By the late 80s, a number of other investigators had begun to look at the DISC assay and related cell death assays. These began with a head to head comparison of the DISC assay with the MTT assay in established cell lines by the NCI lung cancer group [20,27]. These studies established the comparability of these endpoints in homogeneous cell populations.

A group at the Free University of Amsterdam carried out a head to head comparison of the DISC endpoint with the MTT endpoint in acute lymphoblastic leukemia [29,30]. This group showed that the endpoints were comparable in specimens in which the percentage of leukemia cells (relative to normal cells in the specimen) was greater than 80 [29,30,94]. This group found the MTT endpoint to be much less labor intensive. They used the same general conditions originally described for the DISC assay (including a 96 hour continuous drug exposure, followed by comparisons between drug exposed and control cultures with the cell death endpoint). These Dutch authors went on to publish an extensive, elegant, and ongoing series of rigorous studies which have established that the assay results correlate with and predict for both response and survival in ALL, and that the assay results are, in fact, the only factor which independently predicts for survival in pediatric ALL [87,88,90,95-103]. They have also extended this work to ANLL [89,104,105]. Taken in the context of the entire literature, these studies in pediatric ALL provide complementary support for the validity of complementary studies in CLL (described below).

Other investigators also showed strong correlations between cell death assay results and clinical outcome (response and/or survival) in pediatric ALL [40,41,91-93,106], adult ALL and ANLL [25,31,44,46,47,49,52,53,99,107-113], CLL [58,59,114-116], and adult NHL [19,36,45,51]. These studies included further confirmation of the comparability between DISC and MTT endpoints in assays on clinical specimens and also introduced the fluorescein diacetate cell death endpoint, which, like the DISC endpoint, measures cell membrane integrity and which correlates very well with the DISC endpoint in homogeneous cell populations [26,36].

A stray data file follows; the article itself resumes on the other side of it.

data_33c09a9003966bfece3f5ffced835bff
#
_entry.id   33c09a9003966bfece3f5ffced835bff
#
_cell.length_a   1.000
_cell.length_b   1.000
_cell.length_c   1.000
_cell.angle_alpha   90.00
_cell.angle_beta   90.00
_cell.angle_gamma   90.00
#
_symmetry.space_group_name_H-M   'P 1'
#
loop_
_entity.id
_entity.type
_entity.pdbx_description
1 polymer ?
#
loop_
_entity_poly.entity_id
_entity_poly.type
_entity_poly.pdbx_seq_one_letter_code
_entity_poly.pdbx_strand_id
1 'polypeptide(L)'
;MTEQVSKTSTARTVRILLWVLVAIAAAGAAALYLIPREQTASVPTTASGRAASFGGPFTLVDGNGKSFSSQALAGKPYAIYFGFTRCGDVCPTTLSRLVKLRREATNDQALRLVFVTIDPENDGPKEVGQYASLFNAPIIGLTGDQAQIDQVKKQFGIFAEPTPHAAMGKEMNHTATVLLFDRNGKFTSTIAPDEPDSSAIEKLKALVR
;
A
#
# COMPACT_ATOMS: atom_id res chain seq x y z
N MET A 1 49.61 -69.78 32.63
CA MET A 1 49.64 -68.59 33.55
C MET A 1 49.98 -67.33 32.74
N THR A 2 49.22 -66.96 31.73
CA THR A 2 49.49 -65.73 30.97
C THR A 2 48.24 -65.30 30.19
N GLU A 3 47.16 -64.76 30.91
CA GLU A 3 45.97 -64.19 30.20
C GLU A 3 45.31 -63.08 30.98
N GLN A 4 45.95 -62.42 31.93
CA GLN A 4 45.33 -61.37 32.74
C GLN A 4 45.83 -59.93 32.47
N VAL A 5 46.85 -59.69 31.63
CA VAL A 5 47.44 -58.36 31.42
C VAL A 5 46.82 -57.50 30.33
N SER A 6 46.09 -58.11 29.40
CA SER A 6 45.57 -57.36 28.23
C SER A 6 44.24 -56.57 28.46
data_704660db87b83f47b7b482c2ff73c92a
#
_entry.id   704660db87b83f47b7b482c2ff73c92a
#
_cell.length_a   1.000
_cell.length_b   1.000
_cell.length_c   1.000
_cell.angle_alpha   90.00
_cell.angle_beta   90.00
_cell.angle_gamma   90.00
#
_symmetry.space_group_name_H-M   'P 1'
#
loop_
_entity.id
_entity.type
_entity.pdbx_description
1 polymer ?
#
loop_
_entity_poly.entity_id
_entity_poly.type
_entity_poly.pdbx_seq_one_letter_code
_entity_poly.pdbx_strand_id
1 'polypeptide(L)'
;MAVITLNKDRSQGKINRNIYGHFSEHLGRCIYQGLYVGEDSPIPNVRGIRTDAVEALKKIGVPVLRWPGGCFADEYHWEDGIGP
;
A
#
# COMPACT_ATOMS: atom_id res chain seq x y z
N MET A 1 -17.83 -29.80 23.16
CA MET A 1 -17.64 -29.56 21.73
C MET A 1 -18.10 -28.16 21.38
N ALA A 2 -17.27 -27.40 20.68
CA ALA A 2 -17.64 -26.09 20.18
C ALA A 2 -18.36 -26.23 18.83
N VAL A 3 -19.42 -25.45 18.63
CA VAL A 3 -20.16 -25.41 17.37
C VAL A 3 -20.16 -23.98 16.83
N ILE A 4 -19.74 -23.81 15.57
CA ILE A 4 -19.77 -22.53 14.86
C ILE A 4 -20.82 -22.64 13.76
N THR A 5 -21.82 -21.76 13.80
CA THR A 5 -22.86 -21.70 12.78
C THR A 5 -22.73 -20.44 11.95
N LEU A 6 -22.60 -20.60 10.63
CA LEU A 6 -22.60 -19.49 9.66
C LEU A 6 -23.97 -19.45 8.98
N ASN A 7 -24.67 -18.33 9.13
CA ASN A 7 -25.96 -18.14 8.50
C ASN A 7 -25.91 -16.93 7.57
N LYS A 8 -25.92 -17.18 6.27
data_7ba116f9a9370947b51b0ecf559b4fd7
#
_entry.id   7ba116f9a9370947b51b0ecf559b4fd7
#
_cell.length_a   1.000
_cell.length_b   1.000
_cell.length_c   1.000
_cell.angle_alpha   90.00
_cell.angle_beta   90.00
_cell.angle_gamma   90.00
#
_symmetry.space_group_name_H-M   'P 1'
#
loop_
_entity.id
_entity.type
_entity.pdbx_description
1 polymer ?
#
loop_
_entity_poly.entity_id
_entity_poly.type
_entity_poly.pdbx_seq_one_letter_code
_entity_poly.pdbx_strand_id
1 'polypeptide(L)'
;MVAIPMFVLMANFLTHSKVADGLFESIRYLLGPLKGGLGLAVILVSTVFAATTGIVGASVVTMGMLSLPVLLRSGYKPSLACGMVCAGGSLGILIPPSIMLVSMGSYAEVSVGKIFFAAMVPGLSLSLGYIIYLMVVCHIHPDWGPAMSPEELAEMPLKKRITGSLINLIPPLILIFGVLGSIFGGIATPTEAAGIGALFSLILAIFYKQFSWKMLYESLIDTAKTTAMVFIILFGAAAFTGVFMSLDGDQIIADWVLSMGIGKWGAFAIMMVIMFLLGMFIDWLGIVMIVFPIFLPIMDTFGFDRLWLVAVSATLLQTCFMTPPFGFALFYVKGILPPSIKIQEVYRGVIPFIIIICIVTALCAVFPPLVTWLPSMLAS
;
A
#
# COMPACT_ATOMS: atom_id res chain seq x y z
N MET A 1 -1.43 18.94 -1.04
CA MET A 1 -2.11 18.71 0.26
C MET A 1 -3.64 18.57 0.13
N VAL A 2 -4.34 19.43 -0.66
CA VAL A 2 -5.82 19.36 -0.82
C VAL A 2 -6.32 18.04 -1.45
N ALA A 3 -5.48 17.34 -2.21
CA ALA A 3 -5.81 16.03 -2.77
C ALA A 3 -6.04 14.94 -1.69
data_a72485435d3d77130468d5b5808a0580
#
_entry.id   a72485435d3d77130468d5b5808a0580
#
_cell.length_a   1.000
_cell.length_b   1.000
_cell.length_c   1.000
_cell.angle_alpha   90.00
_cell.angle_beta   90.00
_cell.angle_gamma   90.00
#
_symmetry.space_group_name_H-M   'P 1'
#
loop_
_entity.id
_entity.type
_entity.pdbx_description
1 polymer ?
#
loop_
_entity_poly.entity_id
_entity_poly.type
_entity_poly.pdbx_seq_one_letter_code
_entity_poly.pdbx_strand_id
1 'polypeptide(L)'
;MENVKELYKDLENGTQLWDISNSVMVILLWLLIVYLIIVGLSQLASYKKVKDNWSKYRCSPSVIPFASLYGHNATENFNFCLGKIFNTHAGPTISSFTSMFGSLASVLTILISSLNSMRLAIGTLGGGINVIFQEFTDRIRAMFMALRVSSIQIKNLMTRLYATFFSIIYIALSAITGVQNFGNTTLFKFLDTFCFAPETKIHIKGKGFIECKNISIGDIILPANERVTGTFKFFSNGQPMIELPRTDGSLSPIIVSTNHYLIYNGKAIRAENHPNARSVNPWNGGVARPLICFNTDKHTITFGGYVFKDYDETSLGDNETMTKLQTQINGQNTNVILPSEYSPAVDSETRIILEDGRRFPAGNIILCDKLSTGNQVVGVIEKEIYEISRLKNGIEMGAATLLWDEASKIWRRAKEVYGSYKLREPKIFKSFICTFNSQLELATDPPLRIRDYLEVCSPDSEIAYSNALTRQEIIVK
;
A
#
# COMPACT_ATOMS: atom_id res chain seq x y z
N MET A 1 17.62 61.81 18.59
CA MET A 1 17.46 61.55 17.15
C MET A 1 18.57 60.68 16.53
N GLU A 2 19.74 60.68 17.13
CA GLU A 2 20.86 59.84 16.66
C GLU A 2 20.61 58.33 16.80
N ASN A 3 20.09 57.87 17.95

In 1991, Bosanquet published in Lancet a relatively large number of correlations between clinical response and DISC assay results, chiefly in CLL [39]. He showed, furthermore, highly significant correlations between assay results and patient survival. This paper also confirmed the relevance of the "EDR" (extreme drug resistance) endpoint, which is defined as an assay result more than one standard deviation more resistant than the median of comparison assays. Bosanquet later described a paradoxical shift toward increased methylprednisolone sensitivity in previously-treated CLL and used the DISC assay to identify high dose methylprednisolone as an effective treatment for otherwise refractory CLL [117,118].

These studies with the DISC and MTT assays are supported by studies with the fluorescein diacetate (FDA) endpoint. Fluorescein diacetate is a lipid soluble material which readily penetrates cell membranes. Viable cells contains a membrane esterase which cleaves the dye to non-lipid soluble fluorescein, which is concentrated in cells containing a functionally-intact membrane. Thus, the assay is conceptually similar to the DISC assay, which measures the ability of cells with functionally-intact membranes to exclude non-lipid soluble dyes. Delayed loss of this membrane integrity is a marker of apoptotic cell death [119].

Investigators at Uppsala University in Sweden began work in the 1980s by comparing the DISC and FDA assays and establishing their comparability [26,36,51]. They proceeded to publish a series of studies showing (1) strong correlations with assay results and treatment outcomes in NHL and ANLL [25,26,43,107,108,120], (2) confirming the specificity of the EDR endpoint in predicting for clinical non-response [108], and (3) confirming and extending earlier reports of the capability of the cell death endpoint to identify the general disease-specific activity patterns of a diverse spectrum of drugs [86,121].

Within the past several years, additional studies have provided strong support for the clinical relevance of the information provided by cell death assays in hematologic neoplasms.